ALBERTA

Alta Flights Pipeline Patrol Pilot Taking Photos Before Fatal Claresholm Crash

08/19/2013 10:19 EDT | Updated 10/19/2013 05:12 EDT
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CLARESHOLM, Alta. - An investigation into a fatal plane crash in southern Alberta last summer warns about the dangers of distracted flying.

The pilot and only person on board the Alta Flights Ltd. plane had been on a routine patrol of energy pipelines when the aircraft stalled, entered a spin and crashed near Claresholm last Aug. 26.

The Transportation Safety Board report says the highly experienced pilot was turning at low altitude in a small, single-engine Cessna 172M while he was also taking photographs.

"The conduct of single-pilot, low-level pipeline patrols that include the additional task of photography can increase the potential for distraction from primary flying and increase the risk of loss of control," says the report.

"However, there are no definite explanations for the loss of control on this flight."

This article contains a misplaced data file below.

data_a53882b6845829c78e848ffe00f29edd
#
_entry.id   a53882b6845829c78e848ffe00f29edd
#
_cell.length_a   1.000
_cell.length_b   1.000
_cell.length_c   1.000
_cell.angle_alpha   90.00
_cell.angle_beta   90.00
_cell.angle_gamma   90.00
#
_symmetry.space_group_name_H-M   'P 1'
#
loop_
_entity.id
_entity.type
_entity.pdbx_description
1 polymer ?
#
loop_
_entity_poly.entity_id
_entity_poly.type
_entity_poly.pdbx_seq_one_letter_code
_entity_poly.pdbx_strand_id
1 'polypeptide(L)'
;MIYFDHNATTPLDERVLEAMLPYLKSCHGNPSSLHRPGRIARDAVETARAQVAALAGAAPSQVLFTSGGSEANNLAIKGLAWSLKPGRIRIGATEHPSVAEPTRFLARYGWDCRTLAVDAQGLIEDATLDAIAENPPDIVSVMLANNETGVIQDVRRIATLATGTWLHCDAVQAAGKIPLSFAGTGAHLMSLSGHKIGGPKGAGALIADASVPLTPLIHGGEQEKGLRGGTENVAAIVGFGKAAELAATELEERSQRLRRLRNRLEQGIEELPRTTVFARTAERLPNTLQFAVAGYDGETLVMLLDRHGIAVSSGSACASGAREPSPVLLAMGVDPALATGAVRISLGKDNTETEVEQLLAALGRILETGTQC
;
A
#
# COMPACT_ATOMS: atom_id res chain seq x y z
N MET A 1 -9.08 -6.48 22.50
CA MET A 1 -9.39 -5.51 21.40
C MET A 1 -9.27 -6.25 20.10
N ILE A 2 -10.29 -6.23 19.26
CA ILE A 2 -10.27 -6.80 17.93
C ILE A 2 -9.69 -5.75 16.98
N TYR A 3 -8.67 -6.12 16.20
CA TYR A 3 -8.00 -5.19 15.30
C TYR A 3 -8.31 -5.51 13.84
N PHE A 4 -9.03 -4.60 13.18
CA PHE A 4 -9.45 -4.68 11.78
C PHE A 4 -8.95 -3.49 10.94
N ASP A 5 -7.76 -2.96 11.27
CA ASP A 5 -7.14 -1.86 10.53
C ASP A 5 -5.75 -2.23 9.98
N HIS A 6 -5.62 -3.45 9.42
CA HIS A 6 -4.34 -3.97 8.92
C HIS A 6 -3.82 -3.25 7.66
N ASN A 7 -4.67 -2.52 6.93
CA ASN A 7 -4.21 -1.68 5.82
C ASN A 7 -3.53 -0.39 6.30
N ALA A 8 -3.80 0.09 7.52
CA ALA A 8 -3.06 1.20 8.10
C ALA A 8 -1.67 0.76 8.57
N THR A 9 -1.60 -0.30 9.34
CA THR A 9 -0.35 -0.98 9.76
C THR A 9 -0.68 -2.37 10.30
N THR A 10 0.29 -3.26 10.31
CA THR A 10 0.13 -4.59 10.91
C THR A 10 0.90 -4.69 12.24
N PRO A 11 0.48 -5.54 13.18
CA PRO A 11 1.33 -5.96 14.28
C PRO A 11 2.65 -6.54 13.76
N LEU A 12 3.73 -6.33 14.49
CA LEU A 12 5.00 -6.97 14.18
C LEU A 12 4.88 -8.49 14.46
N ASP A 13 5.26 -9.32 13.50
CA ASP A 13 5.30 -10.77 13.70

The report says the weather was clear at the time of the crash and the qualified pilot had been doing pipeline patrols for nine years.

Pilots on pipeline patrols routinely take photographs with a hand-held camera while they perform steep turns at altitudes as low as 60 metres.

They point the camera out the left window and gaze through the camera viewfinder as they shoot the photos with one hand while flying the plane with the other hand.

"The pilot would have been viewing the outside world through a hand-held camera at a time when the aircraft was in a critical phase of flight," the report says.

"At this time, the pilot's attention would have been distracted from control and monitoring of the aircraft."

The name of the Edmonton-based pilot was not released.

Board spokesman John Lee said Monday that the board will present the report's findings at safety meetings this year to raise awareness.

He said pipeline monitoring companies are already discussing the report, which was posted on the Internet on Friday.

"The folks who are in the industry are very aware of it," Lee said. "They will be taking this report and reading it, and we are hoping that they will take away lessons learned from this."

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